Wild parties at Wigan house causing misery for residents

A Wigan mum has accused groups of feral youths of ruining her family’s life by holding wild, noisy parties in a house throughout the night.

Friday, 26th April 2019, 8:19 am
Updated Friday, 26th April 2019, 9:24 am
Resident Lorraine Hall
Resident Lorraine Hall

Lorraine Hall said she and her daughters have regularly been kept up until the early hours of the morning by large groups of teenagers blaring music and crashing around the property on Broom Road in Worsley Hall.

Other news: Wigan dog lover warns others after discovering six-inch nail driven into a dog chewIt is believed the problem has been going on for several weeks and neighbours are at the end of their tethers.

Wigan Council is investigating and Lorraine has been asked to fill out diaries of the anti-social behaviour, while efforts to get to the bottom of the problem and deal with it have been backed by a local councillor.

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However, progress simply cannot come fast enough for Lorraine and other residents in the area living with the noise day in and day out.

Lorraine said: “We are having gangs of teenagers coming in with music playing, doors slamming, people running up and downstairs screaming. Sometimes it is until about 6.30am. I’m absolutely exhausted.

“One of my daughters came out of her bedroom one night at 2am. She can’t sleep in her own bedroom, it’s ridiculous.

“I’ve no peace in my own home and I’m constantly on edge. One of my neighbours has a baby and there were smashed bottles in her garden thrown over the fence.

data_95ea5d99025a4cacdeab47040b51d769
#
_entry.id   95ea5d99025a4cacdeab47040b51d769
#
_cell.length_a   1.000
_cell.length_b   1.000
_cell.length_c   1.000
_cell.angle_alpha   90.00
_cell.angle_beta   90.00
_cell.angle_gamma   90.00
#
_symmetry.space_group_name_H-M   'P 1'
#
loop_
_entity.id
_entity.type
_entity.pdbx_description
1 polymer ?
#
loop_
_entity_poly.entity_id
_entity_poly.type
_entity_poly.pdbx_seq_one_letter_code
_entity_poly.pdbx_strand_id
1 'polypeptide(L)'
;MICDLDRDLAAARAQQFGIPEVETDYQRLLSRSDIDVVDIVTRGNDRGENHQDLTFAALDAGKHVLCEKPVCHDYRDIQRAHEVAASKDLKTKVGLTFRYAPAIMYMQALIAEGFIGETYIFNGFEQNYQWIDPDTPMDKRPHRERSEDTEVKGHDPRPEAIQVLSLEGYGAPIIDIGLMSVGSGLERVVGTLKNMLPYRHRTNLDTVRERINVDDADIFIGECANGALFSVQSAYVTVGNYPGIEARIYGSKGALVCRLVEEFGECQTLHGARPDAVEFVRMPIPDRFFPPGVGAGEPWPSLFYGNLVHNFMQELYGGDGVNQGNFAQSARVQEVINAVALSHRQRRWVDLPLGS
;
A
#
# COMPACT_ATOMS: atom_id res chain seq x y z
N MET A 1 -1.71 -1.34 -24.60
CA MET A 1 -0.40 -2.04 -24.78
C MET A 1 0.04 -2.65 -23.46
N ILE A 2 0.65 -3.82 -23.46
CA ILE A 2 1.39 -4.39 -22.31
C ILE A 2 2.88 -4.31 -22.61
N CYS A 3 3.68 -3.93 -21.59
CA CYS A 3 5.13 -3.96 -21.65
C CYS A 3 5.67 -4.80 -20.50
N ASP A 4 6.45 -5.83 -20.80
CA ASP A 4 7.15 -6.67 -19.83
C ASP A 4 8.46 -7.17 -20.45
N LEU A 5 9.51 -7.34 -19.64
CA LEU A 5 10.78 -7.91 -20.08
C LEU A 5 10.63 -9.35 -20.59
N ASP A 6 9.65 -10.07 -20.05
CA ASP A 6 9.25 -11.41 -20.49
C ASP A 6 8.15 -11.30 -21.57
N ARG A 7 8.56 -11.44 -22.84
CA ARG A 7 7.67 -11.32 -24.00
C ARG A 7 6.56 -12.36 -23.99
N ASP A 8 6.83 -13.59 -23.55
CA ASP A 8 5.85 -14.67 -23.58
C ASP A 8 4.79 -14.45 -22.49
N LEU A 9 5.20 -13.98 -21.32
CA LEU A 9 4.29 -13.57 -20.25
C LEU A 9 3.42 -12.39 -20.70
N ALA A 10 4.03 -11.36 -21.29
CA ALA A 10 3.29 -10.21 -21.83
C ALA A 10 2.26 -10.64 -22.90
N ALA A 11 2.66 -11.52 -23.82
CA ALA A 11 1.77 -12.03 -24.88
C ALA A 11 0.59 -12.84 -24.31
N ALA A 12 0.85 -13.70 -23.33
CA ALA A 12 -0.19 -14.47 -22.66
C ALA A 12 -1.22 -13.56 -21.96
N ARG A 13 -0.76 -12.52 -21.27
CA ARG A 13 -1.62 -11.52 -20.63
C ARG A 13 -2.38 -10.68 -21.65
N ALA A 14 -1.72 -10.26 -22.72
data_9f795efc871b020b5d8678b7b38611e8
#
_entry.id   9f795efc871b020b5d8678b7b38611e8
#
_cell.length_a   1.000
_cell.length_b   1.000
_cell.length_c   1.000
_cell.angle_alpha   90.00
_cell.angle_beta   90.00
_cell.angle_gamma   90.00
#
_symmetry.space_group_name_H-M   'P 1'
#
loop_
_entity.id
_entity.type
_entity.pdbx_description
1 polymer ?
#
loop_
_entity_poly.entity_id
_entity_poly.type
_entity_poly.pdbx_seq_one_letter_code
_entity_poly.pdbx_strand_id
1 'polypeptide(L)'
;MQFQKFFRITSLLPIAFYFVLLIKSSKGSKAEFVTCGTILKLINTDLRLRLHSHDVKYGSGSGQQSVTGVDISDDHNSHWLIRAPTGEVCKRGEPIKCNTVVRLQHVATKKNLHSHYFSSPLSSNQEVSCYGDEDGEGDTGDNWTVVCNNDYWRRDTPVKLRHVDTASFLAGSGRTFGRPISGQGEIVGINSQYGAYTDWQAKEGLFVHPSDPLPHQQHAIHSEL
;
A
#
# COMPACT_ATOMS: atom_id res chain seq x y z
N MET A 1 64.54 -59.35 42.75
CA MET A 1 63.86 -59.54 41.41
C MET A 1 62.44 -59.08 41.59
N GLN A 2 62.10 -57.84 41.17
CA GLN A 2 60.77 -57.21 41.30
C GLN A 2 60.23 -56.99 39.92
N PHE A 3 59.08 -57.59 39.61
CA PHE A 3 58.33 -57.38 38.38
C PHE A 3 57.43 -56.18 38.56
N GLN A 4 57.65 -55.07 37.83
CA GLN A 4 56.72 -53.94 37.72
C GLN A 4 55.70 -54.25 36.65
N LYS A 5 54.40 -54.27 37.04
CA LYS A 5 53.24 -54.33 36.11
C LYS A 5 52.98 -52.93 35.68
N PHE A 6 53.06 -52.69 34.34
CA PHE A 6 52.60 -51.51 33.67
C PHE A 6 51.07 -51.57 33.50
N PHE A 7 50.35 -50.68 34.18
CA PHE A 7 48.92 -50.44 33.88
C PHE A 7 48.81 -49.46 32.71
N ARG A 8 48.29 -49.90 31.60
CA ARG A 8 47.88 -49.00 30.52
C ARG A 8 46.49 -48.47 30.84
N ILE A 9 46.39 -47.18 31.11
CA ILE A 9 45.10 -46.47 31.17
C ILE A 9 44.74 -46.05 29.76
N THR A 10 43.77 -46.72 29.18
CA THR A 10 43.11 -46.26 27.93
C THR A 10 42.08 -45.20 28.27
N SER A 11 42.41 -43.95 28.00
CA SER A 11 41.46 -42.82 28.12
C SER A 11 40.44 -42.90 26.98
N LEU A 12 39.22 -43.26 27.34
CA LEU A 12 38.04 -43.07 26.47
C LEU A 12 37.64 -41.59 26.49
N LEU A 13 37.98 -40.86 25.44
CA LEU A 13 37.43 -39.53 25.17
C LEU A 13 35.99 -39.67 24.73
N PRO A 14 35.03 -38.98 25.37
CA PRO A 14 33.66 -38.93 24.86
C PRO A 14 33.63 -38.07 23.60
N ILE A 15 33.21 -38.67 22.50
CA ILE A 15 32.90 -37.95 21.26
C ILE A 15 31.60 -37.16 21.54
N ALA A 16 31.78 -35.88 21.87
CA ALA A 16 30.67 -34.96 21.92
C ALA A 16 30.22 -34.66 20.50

“This has been going on about three weeks and I feel like death. I pulled them up on it last week. Two lads came out of the house and set a tree stump in the garden on fire. A neighbour put it out and I lost it with them, saying I had had enough. Then we had two quiet nights but now it’s kicked off again.

“It just feels like I’m constantly chasing everybody and there’s no support for me at all.”

Lorraine says there can be up to 20 young people in the property until dawn creating a racket and drinking.

She says her teenage daughters have also shown her instant media messages from young people suggesting to others they should turn up at the council-owned property for a party.

She has been filling in diary sheets making records of the anti-social behaviour for Wigan Council.

Coun Pat Draper, who represents Douglas ward, has been contacted and expressed sympathy for Lorraine’s plight but also said there were ways of dealing with this the town hall has to follow.

She said: “Lorraine is probably in a situation where she wants something done as soon as possible, which is understandable, but we have to follow procedure. I’m on the case and so is Wigan Council.”

Wigan Council has outlined its process for dealing with anti-social behaviour and stressed it will not allow yobs to make others’ lives a misery.

Kathryn Rees, assistant director for transformation, said: “Experiencing unreasonable, excessive noise and anti-social behaviour can adversely affect someone’s quality of life. It can also have a detrimental impact on their health and wellbeing.

“We take all complaints seriously and look at cases individually in order to reach a solution. We have a number of different measures we can take to tackle noise issues and anti-social behaviour concerns in communities, however, we do also encourage residents to try to reach an amicable resolution between themselves in the first instance.

“In circumstances where this isn’t possible, we will work with partner agencies, including the police, to identify those engaging in anti- social behaviour and normally ask complainants to fill out incident records over a set period of time. This can then be assessed and we can assign the case to an anti-social behaviour officer should this be the appropriate course of action.

“We are committed to ensuring residents are able to live their lives free from unacceptable anti-social behaviour and continue to ask residents with concerns to report them to us.”